The Muda president and its sole representative in parliament has declared that from now on, he will be sitting in the opposition bloc. And on his first day itself, he pulled no punches, and called the unity government “hypocritical” for rejecting the emergency motion filed to debate the conditional discharge that Ahmad Zahid Hamidi received in his corruption case.
Since his declaration of “independence,” Syed Saddiq Syed Abdul Rahman has variously been described as a “spoilt brat,” an ingrate, or worse, a secret agent of Dr Mahathir Mohamad and/or PN.
PH component party leaders and ministers have accused him of conveniently forgetting that he won his Muar seat on the back of support from the coalition. Some others have asked him to really be principled and resign his parliamentary seat. Umno leaders have accused him of trying to lobby for a bigger role in government, and his withdrawal and move to the opposition bloc is just part of his gamesmanship.
The prime minister has repeatedly taken the position that the government did not have a role in the discharge not amounting to an acquittal or DNAA for the corruption alleged deputy prime minister. But this decision is subject to intense debate and acrimony in the country.
I am yet undecided if Syed Saddiq actually has the moral ground to distance himself from the unity government. However, it is also clear that many people are lauding him for being the only person brave enough to question this unity government’s backtracking on institutional reforms.
We must credit this young 30-year politician who has “spoken truth to power.” Speaking truth to power is an expression for courageously confronting an authority, calling out injustice, and asking for change.
But Syed Saddiq has been receiving brickbats and vitriol, and it just demonstrates that in Malaysia, speaking truth to power is a terribly volatile and perilous thing to do. Activists and civil society leaders will tell you that when they unearth some misdemeanour, or call out the powerful, they get hauled up by the authorities.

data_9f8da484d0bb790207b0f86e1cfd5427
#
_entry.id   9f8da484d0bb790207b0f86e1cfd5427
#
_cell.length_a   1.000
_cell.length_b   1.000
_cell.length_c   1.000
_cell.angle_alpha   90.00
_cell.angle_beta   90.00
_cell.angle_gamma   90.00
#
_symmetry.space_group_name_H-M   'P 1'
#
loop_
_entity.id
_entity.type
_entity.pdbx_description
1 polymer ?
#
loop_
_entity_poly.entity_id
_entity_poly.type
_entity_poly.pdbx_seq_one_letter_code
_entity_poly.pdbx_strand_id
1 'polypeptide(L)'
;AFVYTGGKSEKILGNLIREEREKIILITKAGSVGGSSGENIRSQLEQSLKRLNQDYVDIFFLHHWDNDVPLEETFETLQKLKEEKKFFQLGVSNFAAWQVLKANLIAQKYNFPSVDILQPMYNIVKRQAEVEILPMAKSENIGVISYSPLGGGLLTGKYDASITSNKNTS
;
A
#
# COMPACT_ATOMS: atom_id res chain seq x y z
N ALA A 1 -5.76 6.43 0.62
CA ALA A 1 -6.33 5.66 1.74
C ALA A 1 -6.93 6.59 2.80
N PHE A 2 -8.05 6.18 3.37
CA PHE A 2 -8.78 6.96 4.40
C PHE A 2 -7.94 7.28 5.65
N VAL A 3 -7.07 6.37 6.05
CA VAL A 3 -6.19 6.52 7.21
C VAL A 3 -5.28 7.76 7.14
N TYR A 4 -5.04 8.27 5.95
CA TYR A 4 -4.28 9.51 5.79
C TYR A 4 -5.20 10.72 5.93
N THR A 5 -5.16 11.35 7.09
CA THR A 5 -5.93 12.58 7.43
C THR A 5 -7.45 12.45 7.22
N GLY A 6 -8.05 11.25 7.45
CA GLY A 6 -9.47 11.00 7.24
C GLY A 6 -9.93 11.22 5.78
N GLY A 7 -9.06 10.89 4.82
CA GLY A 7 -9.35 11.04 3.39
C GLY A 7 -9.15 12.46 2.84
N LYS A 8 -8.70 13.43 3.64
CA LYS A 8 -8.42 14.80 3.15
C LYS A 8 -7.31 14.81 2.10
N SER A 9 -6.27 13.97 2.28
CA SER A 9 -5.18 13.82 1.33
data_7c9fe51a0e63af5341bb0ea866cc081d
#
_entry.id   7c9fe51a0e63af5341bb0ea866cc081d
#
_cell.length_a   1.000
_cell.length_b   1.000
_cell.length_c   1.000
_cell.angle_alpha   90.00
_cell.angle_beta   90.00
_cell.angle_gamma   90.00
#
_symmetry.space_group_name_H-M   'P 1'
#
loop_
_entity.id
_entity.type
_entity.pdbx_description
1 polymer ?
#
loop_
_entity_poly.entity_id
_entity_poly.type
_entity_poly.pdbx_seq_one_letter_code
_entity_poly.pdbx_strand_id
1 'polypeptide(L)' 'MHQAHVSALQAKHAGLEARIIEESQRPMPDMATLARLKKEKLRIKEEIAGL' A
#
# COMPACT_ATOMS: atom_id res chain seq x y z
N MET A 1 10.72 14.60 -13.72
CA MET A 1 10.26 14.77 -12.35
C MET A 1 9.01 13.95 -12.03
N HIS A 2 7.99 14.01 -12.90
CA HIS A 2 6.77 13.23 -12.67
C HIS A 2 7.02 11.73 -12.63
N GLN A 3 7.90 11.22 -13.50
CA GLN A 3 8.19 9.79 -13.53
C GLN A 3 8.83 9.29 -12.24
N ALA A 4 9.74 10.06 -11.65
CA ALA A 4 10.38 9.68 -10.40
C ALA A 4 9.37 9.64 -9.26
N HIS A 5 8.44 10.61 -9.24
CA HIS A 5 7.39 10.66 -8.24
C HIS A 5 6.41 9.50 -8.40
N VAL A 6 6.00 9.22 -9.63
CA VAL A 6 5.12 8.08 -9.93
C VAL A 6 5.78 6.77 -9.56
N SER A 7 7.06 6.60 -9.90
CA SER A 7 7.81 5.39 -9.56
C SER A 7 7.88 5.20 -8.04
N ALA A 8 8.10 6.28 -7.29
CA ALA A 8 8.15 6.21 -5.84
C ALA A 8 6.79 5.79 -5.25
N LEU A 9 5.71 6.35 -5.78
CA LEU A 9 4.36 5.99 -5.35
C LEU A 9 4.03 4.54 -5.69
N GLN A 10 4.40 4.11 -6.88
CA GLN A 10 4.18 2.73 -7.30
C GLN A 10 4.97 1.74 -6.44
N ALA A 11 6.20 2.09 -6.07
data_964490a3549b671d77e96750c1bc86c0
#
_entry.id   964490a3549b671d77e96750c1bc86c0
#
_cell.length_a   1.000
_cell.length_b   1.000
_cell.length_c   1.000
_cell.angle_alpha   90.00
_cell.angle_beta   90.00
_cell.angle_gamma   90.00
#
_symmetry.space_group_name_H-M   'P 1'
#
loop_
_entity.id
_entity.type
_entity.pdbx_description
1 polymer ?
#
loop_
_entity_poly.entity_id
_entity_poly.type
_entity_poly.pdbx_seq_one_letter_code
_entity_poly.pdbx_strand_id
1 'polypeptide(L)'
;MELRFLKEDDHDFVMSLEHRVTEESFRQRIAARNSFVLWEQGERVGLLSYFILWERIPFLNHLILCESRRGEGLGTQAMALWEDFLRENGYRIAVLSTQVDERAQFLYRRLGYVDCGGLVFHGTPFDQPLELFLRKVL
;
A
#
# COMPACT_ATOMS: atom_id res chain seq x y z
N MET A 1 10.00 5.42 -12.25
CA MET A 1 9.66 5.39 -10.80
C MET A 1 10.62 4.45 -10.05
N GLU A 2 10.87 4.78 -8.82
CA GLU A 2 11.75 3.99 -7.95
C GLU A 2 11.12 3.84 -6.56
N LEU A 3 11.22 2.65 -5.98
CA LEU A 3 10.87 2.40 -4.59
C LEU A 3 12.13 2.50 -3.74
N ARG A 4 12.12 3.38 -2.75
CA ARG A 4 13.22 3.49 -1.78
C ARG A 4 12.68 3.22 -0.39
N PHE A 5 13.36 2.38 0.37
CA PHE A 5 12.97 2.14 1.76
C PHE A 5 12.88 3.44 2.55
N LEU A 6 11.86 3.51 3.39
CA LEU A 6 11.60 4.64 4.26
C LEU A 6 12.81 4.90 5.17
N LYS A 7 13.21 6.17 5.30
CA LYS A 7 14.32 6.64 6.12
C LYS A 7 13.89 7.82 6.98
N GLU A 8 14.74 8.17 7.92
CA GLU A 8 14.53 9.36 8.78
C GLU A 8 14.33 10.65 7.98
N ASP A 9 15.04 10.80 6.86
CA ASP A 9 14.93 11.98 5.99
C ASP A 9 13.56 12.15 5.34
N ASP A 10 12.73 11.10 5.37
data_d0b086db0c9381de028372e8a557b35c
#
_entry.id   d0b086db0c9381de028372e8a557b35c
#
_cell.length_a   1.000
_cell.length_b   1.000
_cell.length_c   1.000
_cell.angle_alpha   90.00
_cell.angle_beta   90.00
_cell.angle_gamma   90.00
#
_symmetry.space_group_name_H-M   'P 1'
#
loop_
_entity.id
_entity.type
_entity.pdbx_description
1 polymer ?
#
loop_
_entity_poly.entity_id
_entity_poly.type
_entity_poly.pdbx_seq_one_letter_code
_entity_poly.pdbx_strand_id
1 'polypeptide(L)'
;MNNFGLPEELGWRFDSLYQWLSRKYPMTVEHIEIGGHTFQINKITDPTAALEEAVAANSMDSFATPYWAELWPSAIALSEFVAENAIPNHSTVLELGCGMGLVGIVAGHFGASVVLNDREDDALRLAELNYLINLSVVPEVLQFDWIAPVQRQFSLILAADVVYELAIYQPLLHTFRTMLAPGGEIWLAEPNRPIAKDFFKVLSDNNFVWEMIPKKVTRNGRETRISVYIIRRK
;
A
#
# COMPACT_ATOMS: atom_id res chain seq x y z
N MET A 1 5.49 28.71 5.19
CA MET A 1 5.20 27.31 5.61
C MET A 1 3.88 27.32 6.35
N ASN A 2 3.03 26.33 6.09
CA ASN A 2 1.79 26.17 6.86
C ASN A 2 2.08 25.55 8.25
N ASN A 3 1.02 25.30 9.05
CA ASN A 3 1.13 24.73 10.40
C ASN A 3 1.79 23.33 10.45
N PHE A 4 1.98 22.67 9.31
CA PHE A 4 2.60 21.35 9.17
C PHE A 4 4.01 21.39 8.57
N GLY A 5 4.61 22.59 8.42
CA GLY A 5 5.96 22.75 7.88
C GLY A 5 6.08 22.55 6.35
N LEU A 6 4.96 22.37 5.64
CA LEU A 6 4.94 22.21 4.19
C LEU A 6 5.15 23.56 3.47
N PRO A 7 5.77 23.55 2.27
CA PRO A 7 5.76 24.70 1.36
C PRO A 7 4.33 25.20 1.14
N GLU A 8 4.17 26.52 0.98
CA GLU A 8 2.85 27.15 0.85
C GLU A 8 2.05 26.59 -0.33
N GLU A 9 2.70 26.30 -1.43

Things tend to quickly escalate, and often the person highlighting an injustice perpetrated by someone in a position of authority will find themselves skating on thin ice and coming under scrutiny, instead.
For decades, Malaysians have been indoctrinated to not speak up. Most people in our country, even when they know the truth, will simply bury their heads in the sand, akin to an ostrich, and let things go.
Doesn’t this sound like a fairly accurate assessment of how things work here? The mess Malaysia finds itself in, is mainly due to the fact that the authorities have deployed race, religion, and other draconian ideas to quell and suppress the freedom of expression.
It did not only happen in the dark-ages when Mahathir was the iron-man of Malaysia. Even today, under this supposedly reform minded government, news portals are being shut down arbitrarily and government ministers are issuing veiled threats.
So, do we as Malaysians feel comfortable and safe enough to come out to give our honest feedback to those in power or to authority?
At school, at college, and early on in our careers, the philosophy of putting our head down, being deferential, and listening explicitly to our teachers, lecturers or bosses is hammered home, isn’t it?
How many times did you want to speak out against something, or bring something up with your boss, but thought it best to remain silent and not court trouble?
As people get older and bolder, many think that if they tacitly reject the rigid command-and-control leadership prevalent in Malaysia, and start looking for more empowering and collaborative jobs or vote for mature and inclusive politicians, things will get better.
We tried it in the 2018 general elections, and again in 2022. But we seem to be fed a steady diet of the “same old, same old.” Our politics is a zero-sum game. If you call out the present government, it is automatically assumed that you are against them.
When a person calls for good governance, for corruption to be dealt with courageously, for the economy to be driven with direction and vitality, and for the government to stop stoking the fires of race and religion, it does not mean that they oppose the unity government.
It means they want better performance!
But speaking truth to power does not fit into our Malaysian mindset yet. We need to break into this mindset if we do not want our country to fail. People in power must learn to appreciate the opinions of citizens.
Malaysians also need to stop being so risk averse, and dare to speak up. We cannot cower and tremble because we are afraid. If we continue to back off, the powerful will continue to abuse their positions of authority.
Regardless of whether you support, or empathise with Syed Saddiq’s politics, he is speaking truth to power. So, isn’t it high time for the rest of us to do the same?
The views expressed are those of the writer and do not necessarily reflect those of FMT.